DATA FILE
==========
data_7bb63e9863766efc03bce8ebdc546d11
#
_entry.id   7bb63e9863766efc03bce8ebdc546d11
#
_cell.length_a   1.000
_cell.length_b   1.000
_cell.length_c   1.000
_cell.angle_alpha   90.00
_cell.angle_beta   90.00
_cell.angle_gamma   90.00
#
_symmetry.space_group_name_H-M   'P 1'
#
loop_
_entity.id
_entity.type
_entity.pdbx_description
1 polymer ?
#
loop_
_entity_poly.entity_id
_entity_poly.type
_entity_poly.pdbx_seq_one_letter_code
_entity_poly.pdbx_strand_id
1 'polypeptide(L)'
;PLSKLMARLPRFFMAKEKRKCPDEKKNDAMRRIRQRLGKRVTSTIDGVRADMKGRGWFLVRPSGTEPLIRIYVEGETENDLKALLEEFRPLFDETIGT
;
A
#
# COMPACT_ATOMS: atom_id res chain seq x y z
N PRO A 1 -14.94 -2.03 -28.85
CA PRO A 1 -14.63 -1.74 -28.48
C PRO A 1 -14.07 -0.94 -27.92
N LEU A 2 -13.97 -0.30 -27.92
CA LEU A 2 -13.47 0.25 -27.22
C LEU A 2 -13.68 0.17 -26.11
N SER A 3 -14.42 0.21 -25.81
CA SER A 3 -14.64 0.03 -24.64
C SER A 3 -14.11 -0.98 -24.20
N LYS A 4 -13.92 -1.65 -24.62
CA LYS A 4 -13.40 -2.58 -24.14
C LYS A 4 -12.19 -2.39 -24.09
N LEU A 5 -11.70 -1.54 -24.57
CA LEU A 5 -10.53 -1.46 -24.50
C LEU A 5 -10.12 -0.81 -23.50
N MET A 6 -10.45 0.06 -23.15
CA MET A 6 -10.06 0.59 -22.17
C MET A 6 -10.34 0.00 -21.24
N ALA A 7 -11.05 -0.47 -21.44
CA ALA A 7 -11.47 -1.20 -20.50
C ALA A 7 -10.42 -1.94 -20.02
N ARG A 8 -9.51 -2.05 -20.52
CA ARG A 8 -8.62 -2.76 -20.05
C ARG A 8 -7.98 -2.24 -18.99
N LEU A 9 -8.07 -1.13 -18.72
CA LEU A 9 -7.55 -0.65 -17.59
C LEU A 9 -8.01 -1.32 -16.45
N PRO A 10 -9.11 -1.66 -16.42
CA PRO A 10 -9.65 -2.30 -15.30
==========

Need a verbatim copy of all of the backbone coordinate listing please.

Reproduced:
data_7bb63e9863766efc03bce8ebdc546d11
#
_entry.id   7bb63e9863766efc03bce8ebdc546d11
#
_cell.length_a   1.000
_cell.length_b   1.000
_cell.length_c   1.000
_cell.angle_alpha   90.00
_cell.angle_beta   90.00
_cell.angle_gamma   90.00
#
_symmetry.space_group_name_H-M   'P 1'
#
loop_
_entity.id
_entity.type
_entity.pdbx_description
1 polymer ?
#
loop_
_entity_poly.entity_id
_entity_poly.type
_entity_poly.pdbx_seq_one_letter_code
_entity_poly.pdbx_strand_id
1 'polypeptide(L)'
;PLSKLMARLPRFFMAKEKRKCPDEKKNDAMRRIRQRLGKRVTSTIDGVRADMKGRGWFLVRPSGTEPLIRIYVEGETENDLKALLEEFRPLFDETIGT
;
A
#
# COMPACT_ATOMS: atom_id res chain seq x y z
N PRO A 1 -14.94 -2.03 -28.85
CA PRO A 1 -14.63 -1.74 -28.48
C PRO A 1 -14.07 -0.94 -27.92
N LEU A 2 -13.97 -0.30 -27.92
CA LEU A 2 -13.47 0.25 -27.22
C LEU A 2 -13.68 0.17 -26.11
N SER A 3 -14.42 0.21 -25.81
CA SER A 3 -14.64 0.03 -24.64
C SER A 3 -14.11 -0.98 -24.20
N LYS A 4 -13.92 -1.65 -24.62
CA LYS A 4 -13.40 -2.58 -24.14
C LYS A 4 -12.19 -2.39 -24.09
N LEU A 5 -11.70 -1.54 -24.57
CA LEU A 5 -10.53 -1.46 -24.50
C LEU A 5 -10.12 -0.81 -23.50
N MET A 6 -10.45 0.06 -23.15
CA MET A 6 -10.06 0.59 -22.17
C MET A 6 -10.34 0.00 -21.24
N ALA A 7 -11.05 -0.47 -21.44
CA ALA A 7 -11.47 -1.20 -20.50
C ALA A 7 -10.42 -1.94 -20.02
N ARG A 8 -9.51 -2.05 -20.52
CA ARG A 8 -8.62 -2.76 -20.05
C ARG A 8 -7.98 -2.24 -18.99
N LEU A 9 -8.07 -1.13 -18.72
CA LEU A 9 -7.55 -0.65 -17.59
C LEU A 9 -8.01 -1.32 -16.45
N PRO A 10 -9.11 -1.66 -16.42
CA PRO A 10 -9.65 -2.30 -15.30